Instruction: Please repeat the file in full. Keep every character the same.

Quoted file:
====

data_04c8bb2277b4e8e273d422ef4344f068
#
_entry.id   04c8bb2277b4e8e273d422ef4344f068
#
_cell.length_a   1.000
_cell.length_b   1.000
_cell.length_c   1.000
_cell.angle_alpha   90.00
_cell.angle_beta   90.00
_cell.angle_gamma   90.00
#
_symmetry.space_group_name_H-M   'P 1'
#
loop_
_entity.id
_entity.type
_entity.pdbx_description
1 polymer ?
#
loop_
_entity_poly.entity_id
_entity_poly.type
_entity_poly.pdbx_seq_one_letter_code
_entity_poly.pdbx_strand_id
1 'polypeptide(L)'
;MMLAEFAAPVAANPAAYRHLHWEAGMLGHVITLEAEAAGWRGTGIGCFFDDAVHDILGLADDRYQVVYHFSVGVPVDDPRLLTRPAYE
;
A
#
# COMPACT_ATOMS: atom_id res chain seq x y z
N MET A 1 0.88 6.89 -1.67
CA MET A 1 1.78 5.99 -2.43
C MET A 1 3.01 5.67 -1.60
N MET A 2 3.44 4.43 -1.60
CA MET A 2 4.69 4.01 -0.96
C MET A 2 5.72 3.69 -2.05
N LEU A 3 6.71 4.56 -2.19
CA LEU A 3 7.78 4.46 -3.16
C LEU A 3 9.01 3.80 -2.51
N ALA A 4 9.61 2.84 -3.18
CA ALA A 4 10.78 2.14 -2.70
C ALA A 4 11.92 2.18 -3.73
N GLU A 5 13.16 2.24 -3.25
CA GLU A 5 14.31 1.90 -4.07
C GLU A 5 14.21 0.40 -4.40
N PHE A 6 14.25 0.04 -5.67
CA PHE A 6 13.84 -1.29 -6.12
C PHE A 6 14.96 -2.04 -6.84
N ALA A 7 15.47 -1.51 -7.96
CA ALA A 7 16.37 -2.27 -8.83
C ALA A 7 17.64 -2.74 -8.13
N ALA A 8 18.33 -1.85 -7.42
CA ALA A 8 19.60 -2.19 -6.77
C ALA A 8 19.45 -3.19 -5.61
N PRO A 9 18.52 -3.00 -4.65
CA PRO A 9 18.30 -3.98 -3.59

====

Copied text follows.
data_04c8bb2277b4e8e273d422ef4344f068
#
_entry.id   04c8bb2277b4e8e273d422ef4344f068
#
_cell.length_a   1.000
_cell.length_b   1.000
_cell.length_c   1.000
_cell.angle_alpha   90.00
_cell.angle_beta   90.00
_cell.angle_gamma   90.00
#
_symmetry.space_group_name_H-M   'P 1'
#
loop_
_entity.id
_entity.type
_entity.pdbx_description
1 polymer ?
#
loop_
_entity_poly.entity_id
_entity_poly.type
_entity_poly.pdbx_seq_one_letter_code
_entity_poly.pdbx_strand_id
1 'polypeptide(L)'
;MMLAEFAAPVAANPAAYRHLHWEAGMLGHVITLEAEAAGWRGTGIGCFFDDAVHDILGLADDRYQVVYHFSVGVPVDDPRLLTRPAYE
;
A
#
# COMPACT_ATOMS: atom_id res chain seq x y z
N MET A 1 0.88 6.89 -1.67
CA MET A 1 1.78 5.99 -2.43
C MET A 1 3.01 5.67 -1.60
N MET A 2 3.44 4.43 -1.60
CA MET A 2 4.69 4.01 -0.96
C MET A 2 5.72 3.69 -2.05
N LEU A 3 6.71 4.56 -2.19
CA LEU A 3 7.78 4.46 -3.16
C LEU A 3 9.01 3.80 -2.51
N ALA A 4 9.61 2.84 -3.18
CA ALA A 4 10.78 2.14 -2.70
C ALA A 4 11.92 2.18 -3.73
N GLU A 5 13.16 2.24 -3.25
CA GLU A 5 14.31 1.90 -4.07
C GLU A 5 14.21 0.40 -4.40
N PHE A 6 14.25 0.04 -5.67
CA PHE A 6 13.84 -1.29 -6.12
C PHE A 6 14.96 -2.04 -6.84
N ALA A 7 15.47 -1.51 -7.96
CA ALA A 7 16.37 -2.27 -8.83
C ALA A 7 17.64 -2.74 -8.13
N ALA A 8 18.33 -1.85 -7.42
CA ALA A 8 19.60 -2.19 -6.77
C ALA A 8 19.45 -3.19 -5.61
N PRO A 9 18.52 -3.00 -4.65
CA PRO A 9 18.30 -3.98 -3.59